Japanese curry カレー
Usually presented on a plate and accompanied by meat or fried vegetables, rice curry is one of the most consumed food in Japan.
Less well known but equally good, the curry noodles are also popular in Japan.
It only bread that name because it's actually a kind of donut Kare.
One of the many restaurants in Japan offering all kinds of KARE.
Curry with a twist
Curry (pronounced kare) is a popular dish in Japan, most often consumed with rice: called kare raisu. But you can also enjoy kare udon (thick wheat noodles in curry sauce) or kare pan (a sort of savoury curry doughnut).
The kare raisu is a thick curry sauce, garnished with pieces of vegetables and/or meat , served with rice and often a piece of meat or fried tempura. Its taste is significantly different from Indian curry, even if it is called curry. Japanese curry is not very spicy and slightly sweet.
The recipes differ depending on the region. In Kyoto they prefer beef, while in Tokyo, it is often made with chicken. Japanese curry is actually a typical katei ryôri dish, the "everyday cooking" done in Japanese homes. The seasonings can easily be changed according to taste: adding extra spices, vegetables such as eggplant or corn, or even garnishing with cheese or an egg!
Curry, an English dish?
In the mid-nineteenth century, just after the end of sakoku (when the country was closed to foreigners), curry was introduced to Japan through English navigators. It's because of this that Japanese curry is reminiscent of its British big brother, the curry mix, a sort of ready-made spice mix which was popular during the reign of Queen Victoria.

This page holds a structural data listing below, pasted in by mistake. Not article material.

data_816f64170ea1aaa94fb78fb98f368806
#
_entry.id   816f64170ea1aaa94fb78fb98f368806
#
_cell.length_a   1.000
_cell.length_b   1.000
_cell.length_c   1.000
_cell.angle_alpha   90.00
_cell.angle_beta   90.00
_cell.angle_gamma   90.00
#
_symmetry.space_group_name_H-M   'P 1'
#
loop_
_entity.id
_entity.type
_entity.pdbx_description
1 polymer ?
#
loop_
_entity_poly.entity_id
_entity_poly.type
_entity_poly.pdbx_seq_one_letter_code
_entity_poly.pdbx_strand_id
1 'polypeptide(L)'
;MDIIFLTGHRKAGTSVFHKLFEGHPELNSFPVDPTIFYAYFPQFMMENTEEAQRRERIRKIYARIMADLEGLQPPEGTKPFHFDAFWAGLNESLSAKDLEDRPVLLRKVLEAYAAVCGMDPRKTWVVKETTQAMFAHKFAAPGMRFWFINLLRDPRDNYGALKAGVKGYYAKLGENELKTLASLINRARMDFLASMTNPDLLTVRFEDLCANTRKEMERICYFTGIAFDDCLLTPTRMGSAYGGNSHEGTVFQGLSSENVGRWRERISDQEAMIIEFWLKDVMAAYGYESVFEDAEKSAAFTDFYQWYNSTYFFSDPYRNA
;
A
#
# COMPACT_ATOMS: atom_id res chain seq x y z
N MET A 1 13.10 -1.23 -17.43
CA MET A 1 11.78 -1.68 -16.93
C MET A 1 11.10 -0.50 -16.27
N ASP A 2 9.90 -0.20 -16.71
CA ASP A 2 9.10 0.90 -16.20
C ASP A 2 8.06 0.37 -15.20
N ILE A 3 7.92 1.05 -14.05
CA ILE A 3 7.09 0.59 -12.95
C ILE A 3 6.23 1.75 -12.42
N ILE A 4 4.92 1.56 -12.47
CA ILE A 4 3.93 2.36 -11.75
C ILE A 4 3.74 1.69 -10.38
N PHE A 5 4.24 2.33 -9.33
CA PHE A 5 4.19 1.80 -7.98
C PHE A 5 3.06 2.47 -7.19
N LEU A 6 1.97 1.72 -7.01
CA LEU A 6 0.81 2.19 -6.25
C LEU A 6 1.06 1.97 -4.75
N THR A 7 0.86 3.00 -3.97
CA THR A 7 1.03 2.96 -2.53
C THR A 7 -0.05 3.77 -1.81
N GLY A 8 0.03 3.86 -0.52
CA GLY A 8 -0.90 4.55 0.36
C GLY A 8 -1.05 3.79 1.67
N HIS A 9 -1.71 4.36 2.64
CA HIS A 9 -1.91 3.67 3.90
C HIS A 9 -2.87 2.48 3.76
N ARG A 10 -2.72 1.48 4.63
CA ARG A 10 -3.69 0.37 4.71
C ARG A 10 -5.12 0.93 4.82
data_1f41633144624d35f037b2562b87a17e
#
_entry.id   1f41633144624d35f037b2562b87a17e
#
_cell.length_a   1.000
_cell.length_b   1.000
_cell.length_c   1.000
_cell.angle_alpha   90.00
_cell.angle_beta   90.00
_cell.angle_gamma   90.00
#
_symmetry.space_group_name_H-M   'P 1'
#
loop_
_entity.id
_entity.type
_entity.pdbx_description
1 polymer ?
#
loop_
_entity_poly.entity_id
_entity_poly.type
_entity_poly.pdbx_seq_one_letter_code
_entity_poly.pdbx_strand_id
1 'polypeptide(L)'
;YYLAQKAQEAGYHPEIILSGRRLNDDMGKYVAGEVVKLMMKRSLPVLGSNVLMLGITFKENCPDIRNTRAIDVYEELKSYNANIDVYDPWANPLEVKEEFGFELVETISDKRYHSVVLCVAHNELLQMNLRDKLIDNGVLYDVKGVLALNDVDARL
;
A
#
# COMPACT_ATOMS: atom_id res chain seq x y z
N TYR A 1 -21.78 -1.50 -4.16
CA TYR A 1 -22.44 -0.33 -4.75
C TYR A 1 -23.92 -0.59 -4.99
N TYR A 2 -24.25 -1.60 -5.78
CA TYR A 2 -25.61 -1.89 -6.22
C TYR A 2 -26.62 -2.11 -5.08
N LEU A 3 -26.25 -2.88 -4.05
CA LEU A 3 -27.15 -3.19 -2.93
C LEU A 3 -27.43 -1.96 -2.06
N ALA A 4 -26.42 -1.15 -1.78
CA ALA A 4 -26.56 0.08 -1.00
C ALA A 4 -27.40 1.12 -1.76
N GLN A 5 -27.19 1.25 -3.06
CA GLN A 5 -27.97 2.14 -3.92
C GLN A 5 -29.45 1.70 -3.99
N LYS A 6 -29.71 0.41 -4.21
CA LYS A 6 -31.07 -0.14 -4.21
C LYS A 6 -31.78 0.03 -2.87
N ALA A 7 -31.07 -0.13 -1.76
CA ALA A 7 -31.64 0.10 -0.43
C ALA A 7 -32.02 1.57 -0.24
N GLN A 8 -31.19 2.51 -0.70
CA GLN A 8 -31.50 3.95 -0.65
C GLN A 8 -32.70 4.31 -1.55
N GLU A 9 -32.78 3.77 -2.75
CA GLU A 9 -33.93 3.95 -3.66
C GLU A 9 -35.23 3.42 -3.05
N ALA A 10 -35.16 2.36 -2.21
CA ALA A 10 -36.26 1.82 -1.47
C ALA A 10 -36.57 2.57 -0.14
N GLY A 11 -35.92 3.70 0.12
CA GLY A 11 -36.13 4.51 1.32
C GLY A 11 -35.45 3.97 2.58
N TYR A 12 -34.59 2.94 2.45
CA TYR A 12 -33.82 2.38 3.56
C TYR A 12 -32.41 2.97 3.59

But it wasn't until a century later, after the Second World War, that Japanese curry became available to everyone, sold in restaurants, and in supermarkets in the form of dehydrated cubes.
Fast and cheap
The success of curry in Japan is surely explained by its origins (it comes from Europe, but is inspired by an Indian flavor, and is eaten with a spoon), which allow it to combine with the most basic element of Japanese cuisine, white rice.
Secondly, it is easy to prepare (unlike many Japanese dishes) with cubes of curry roux that are in every supermarket. Strangely, Japanese curry is consumed more in summer, similar to many other spicy dishes in Japan, since they are thought to increase perspiration and thus cool the body.
Very affordable (usually between 500 and 1,000 yen), Japanese curry is a classic in restaurants and fast food chains. The only thing useful to know when ordering: the spiciness levels are sweet (甘口 - amakuchi), moderately spicy (中辛 - chûkuchi), and spicy is karakuchi (辛口).